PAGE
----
10. 10. –What is a greedy search? • At each step, make decision which makes greatest improvement in whatever you are trying optimize. • Do not backtrack (unless you hit a dead end) • This type of search is likely not to be a globally optimum solution, but generally works well. –What are we really doing here? • At each node of tree, make decision on which attribute best classifies training data at that point. • Never backtrack (in ID3) • Do this for each branch of tree. • End result will be tree structure representing a hypothesis which works best for the training data.
  11. 11. Information Theory Background • If there are n equally probable possible messages, then the probability p of each is 1/n • Information conveyed by a message is -log(p) = log(n) • Eg, if there are 16 messages, then log(16) = 4 and we need 4 bits to identify/send each message. • In general, if we are given a probability distribution P = (p1, p2, .., pn) • the information conveyed by distribution (aka Entropy of P) is: I(P) = -(p1*log(p1) + p2*log(p2) + .. + pn*log(pn))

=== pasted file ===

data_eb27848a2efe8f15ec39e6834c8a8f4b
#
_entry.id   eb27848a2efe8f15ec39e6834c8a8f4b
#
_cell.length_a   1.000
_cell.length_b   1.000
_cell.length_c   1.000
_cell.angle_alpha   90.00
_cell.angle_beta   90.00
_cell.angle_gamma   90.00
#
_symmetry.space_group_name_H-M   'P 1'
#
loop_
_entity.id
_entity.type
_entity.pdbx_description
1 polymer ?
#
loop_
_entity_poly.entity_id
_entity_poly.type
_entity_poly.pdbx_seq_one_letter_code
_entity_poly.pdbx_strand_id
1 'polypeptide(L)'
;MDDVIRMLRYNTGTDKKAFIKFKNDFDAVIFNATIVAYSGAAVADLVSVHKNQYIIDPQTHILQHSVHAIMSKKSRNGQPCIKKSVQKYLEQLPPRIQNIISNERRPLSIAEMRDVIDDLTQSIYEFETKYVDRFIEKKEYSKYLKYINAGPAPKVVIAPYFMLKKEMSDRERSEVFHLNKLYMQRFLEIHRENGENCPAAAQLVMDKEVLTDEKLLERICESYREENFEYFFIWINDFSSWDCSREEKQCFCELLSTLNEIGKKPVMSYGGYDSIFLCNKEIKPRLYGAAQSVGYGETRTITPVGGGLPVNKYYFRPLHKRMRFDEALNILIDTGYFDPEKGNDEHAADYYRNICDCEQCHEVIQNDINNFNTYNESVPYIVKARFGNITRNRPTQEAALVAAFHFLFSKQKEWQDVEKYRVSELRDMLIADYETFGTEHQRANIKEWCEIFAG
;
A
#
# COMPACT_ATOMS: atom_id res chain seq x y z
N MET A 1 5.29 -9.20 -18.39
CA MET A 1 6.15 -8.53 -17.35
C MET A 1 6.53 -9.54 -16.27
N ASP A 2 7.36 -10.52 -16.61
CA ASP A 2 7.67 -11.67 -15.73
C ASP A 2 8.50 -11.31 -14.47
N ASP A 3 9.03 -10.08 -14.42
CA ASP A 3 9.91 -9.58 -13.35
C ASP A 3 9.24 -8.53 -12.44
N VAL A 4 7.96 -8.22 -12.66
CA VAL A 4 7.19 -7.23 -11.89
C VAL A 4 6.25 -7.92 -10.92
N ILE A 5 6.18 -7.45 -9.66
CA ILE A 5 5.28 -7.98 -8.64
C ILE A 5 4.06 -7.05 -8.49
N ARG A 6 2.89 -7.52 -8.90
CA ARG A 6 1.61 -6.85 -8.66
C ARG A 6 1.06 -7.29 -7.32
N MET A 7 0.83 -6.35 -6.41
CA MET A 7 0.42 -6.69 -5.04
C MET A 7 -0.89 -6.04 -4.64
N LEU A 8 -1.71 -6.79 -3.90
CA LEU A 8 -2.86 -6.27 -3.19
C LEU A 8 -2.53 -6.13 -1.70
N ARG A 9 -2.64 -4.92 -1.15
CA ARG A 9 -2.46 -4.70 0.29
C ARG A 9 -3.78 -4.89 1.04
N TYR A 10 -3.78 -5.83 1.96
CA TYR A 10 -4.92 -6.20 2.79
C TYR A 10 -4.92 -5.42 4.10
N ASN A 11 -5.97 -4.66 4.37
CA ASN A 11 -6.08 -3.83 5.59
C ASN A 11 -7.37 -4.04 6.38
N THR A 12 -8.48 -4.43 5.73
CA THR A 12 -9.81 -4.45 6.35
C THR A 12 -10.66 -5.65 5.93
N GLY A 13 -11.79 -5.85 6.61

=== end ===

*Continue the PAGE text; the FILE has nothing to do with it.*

12. 12. Question? How do you determine which attribute best classifies data? Answer: Entropy! • Information gain: – Statistical quantity measuring how well an attribute classifies the data. • Calculate the information gain for each attribute. • Choose attribute with greatest information gain.
  13. 13. • But how do you measure information? – Claude Shannon in 1948 at Bell Labs established the field of information theory. – Mathematical function, Entropy, measures information content of random process: • Takes on largest value when events are equiprobable. • Takes on smallest value when only one event has non-zero probability. – For two states: • Positive examples and Negative examples from set S: H(S) = -p+log2(p+) - p-log2(p-) Entropy of set S denoted by HH((SS))
  14. 14. Entropy Largest entropy Boolean functions with the same number of ones and zeros have largest entropy